Page 12 - IDEA Study 8 2017 Direct subsidies and R&D output in firms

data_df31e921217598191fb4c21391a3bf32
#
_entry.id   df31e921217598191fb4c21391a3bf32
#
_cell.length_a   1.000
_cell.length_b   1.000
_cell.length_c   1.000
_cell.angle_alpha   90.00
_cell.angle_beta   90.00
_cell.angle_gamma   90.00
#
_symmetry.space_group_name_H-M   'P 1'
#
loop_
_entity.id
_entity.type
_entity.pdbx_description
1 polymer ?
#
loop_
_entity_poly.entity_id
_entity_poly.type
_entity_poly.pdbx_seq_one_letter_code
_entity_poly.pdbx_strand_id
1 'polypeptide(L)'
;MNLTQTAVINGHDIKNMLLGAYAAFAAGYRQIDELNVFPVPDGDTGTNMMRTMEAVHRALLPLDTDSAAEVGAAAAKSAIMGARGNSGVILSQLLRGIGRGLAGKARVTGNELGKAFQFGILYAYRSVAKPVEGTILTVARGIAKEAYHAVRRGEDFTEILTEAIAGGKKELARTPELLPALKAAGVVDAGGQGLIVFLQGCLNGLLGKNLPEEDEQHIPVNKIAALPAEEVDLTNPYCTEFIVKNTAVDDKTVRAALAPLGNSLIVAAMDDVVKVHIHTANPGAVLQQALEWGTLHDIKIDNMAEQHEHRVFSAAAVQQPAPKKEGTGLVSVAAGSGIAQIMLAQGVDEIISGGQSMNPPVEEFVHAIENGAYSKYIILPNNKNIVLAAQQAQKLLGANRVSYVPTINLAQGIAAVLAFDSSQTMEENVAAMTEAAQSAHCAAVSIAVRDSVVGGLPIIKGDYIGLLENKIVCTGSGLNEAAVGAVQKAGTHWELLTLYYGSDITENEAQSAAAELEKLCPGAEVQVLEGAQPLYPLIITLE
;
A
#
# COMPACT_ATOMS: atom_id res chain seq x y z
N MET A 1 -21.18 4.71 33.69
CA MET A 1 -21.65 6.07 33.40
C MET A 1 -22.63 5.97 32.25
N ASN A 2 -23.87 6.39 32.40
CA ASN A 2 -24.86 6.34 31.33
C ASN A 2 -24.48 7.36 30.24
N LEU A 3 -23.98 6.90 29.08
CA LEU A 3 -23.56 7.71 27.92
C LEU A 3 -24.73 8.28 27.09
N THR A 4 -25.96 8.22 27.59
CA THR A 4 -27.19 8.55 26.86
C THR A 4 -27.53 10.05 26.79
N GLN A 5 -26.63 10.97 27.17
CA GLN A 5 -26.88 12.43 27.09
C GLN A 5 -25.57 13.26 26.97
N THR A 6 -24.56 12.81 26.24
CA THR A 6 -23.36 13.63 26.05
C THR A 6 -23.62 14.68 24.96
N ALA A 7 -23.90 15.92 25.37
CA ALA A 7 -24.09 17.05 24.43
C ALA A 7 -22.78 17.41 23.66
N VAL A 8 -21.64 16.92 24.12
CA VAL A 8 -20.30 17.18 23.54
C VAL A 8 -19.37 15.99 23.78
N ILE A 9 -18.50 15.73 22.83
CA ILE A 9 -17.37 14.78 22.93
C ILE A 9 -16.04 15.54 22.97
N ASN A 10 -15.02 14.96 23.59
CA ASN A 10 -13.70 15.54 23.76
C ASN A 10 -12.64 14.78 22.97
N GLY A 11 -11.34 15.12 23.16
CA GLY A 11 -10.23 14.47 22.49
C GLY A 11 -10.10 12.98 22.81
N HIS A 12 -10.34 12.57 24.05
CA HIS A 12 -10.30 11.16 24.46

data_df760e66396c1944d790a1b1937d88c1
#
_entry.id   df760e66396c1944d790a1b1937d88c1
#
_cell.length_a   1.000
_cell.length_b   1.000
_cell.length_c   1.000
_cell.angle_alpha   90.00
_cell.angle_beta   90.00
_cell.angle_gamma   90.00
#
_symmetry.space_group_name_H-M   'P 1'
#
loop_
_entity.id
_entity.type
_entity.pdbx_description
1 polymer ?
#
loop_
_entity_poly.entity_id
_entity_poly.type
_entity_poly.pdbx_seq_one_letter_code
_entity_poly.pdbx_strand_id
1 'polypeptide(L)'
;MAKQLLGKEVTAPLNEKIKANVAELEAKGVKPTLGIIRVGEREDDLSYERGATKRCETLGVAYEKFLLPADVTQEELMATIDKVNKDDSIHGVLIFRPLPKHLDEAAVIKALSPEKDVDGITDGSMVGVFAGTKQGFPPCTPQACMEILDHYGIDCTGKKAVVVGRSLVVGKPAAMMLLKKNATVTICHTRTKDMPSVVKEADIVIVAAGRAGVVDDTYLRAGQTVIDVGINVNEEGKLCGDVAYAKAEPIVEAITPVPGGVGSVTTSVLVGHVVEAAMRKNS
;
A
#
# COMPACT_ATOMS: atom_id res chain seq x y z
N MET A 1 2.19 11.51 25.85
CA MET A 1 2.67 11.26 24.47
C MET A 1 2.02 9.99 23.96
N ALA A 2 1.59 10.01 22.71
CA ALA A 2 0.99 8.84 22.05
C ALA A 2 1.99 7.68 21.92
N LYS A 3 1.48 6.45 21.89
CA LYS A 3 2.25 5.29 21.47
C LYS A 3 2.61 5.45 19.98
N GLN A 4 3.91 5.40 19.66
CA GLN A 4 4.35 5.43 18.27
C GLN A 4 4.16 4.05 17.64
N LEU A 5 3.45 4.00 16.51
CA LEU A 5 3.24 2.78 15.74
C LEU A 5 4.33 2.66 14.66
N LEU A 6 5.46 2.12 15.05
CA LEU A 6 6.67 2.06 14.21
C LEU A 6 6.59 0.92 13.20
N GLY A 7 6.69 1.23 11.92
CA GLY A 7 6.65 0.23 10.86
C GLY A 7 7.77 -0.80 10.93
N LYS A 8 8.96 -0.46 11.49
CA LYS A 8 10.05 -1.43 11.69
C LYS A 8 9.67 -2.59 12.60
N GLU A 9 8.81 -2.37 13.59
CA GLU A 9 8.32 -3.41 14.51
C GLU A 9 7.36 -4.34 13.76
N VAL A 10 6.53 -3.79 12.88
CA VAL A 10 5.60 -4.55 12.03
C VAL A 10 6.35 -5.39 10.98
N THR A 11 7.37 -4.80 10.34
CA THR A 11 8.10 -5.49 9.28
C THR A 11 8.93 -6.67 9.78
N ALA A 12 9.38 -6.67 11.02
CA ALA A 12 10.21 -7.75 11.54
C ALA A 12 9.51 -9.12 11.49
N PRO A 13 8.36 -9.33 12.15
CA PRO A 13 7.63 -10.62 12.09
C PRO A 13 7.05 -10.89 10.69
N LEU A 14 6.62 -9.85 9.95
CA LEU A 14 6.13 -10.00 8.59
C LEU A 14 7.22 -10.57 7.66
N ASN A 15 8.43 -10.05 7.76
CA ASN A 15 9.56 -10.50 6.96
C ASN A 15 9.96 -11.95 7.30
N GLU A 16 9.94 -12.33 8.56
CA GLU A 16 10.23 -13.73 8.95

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 techniques that enable us to estimate the subsidies’ causal impact on the firms’ private IP applications. Historically, researchers have focused on testing the effects of subsidies using difference- in-difference estimators, sample selection models, instrumental variables, and various matching estimators (ZúnΜƒiga-Vicente et al., 2014). In this paper, build on the growing body of research that employs matching techniques to deal with selection bias. Non- parametric propensity score matching attempts to reproduce the results of experiments or randomized controlled trials based on observational data. This technique combines a group of firms that received subsidies with a group of firms that did not but whose observable characteristics are the same as for the first group with the help of estimated treatment probabilities (propensity scores). There are several conditions we need to assume in order to estimate the effect of treatment using propensity score matching. Assumption 1: Conditional independence assumption states that conditional on a scalar function of observable firm characteristics, which affect probability of treatment 𝑝(𝑋𝑖) or the propensity score, selection bias disappears. This assumption implies that unobservable firm characteristics do not affect the treatment assignment and outcome of interest. \{π‘Œ0𝑖, π‘Œ1𝑖\} βŠ₯ 𝑇𝑖| 𝑝(𝑋𝑖) Assumption 2: Common support assumption states that the support of the conditional distribution of 𝑋𝑖 given 𝑇𝑖 = 0 overlaps with the support of the conditional distribution of 𝑋𝑖 given 𝑇𝑖 = 1. In other words, it states that for every 𝑋𝑖 we have both treated and untreated observations. Formally, if we define 𝑑̅ as the treatment level \{0,1\}, then the assumption 2 can be stated as follows: 0<π‘ƒπ‘Ÿπ‘œπ‘(𝑇𝑖 =𝑑̅|𝑋𝑖 =π‘₯)<1 Assumption 3: Stable unit treatment value assumption implies that treatment itself does not influence untreated firms, or, in other words, there are no β€œgeneral equilibrium effects”. In principle, this assumption could be a serious concern if there are sizeable spillover effects from interaction between treated and untreated firms, for example those in the same technological fields, regional clusters, via direct partnerships or common partners. 10 

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